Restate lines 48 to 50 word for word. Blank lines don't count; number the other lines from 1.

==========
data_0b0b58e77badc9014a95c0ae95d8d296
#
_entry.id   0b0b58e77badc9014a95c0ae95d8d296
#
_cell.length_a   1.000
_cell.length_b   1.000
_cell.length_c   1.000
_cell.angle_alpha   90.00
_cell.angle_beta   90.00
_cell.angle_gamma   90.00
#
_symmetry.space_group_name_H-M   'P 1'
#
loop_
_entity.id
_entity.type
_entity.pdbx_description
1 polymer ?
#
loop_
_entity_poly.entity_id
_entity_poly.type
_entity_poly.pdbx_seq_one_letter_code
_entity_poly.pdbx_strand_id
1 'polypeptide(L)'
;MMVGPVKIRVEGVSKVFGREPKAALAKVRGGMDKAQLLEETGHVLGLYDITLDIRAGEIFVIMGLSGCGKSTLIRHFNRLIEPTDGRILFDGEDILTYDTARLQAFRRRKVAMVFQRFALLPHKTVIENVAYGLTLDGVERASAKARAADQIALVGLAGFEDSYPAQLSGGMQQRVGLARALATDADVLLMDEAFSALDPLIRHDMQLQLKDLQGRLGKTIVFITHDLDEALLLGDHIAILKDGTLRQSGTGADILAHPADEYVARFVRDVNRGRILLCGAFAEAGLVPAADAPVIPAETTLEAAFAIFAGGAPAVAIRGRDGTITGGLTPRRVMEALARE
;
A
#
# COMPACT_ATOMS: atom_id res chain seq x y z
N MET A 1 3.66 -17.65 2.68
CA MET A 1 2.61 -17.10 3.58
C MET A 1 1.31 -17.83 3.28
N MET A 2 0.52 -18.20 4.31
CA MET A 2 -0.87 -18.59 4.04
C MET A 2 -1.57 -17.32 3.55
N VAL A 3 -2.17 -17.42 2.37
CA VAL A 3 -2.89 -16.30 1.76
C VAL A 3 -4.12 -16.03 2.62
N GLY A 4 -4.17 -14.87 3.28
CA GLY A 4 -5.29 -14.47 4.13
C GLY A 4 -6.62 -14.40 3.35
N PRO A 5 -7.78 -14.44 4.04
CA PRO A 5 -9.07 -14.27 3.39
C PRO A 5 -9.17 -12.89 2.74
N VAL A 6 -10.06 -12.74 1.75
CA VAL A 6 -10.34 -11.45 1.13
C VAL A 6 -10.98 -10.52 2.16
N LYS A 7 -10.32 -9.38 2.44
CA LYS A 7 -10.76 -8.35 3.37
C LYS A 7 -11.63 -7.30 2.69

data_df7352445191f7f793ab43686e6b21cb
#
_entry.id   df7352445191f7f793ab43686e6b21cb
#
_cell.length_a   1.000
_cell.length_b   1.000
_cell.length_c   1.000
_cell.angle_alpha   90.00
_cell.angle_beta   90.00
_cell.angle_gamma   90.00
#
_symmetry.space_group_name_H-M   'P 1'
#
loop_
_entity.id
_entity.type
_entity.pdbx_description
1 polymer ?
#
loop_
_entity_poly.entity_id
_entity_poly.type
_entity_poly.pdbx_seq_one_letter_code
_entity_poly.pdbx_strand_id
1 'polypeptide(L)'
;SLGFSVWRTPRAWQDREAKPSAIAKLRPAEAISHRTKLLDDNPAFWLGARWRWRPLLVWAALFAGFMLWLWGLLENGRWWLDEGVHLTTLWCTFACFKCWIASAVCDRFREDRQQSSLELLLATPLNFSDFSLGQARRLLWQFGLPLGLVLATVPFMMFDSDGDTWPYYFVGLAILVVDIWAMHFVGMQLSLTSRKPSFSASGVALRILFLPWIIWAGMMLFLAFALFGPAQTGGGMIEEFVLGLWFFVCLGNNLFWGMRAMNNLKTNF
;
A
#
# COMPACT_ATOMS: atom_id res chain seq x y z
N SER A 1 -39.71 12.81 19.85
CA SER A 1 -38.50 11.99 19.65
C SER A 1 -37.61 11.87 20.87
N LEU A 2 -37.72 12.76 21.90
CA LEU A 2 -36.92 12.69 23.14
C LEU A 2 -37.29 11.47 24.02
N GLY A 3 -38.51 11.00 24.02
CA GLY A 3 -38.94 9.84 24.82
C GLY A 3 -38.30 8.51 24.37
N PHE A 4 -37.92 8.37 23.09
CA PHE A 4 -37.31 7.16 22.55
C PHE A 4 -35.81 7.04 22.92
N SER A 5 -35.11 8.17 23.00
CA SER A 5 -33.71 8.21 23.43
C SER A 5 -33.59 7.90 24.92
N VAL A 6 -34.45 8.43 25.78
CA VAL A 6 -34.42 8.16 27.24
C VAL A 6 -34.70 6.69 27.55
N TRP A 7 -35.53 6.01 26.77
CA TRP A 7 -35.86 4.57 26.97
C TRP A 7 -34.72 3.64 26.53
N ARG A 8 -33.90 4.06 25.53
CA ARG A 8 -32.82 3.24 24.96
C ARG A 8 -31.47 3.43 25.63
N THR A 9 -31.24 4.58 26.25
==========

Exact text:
C VAL A 6 -10.98 -10.52 2.16
N LYS A 7 -10.32 -9.38 2.44
CA LYS A 7 -10.76 -8.35 3.37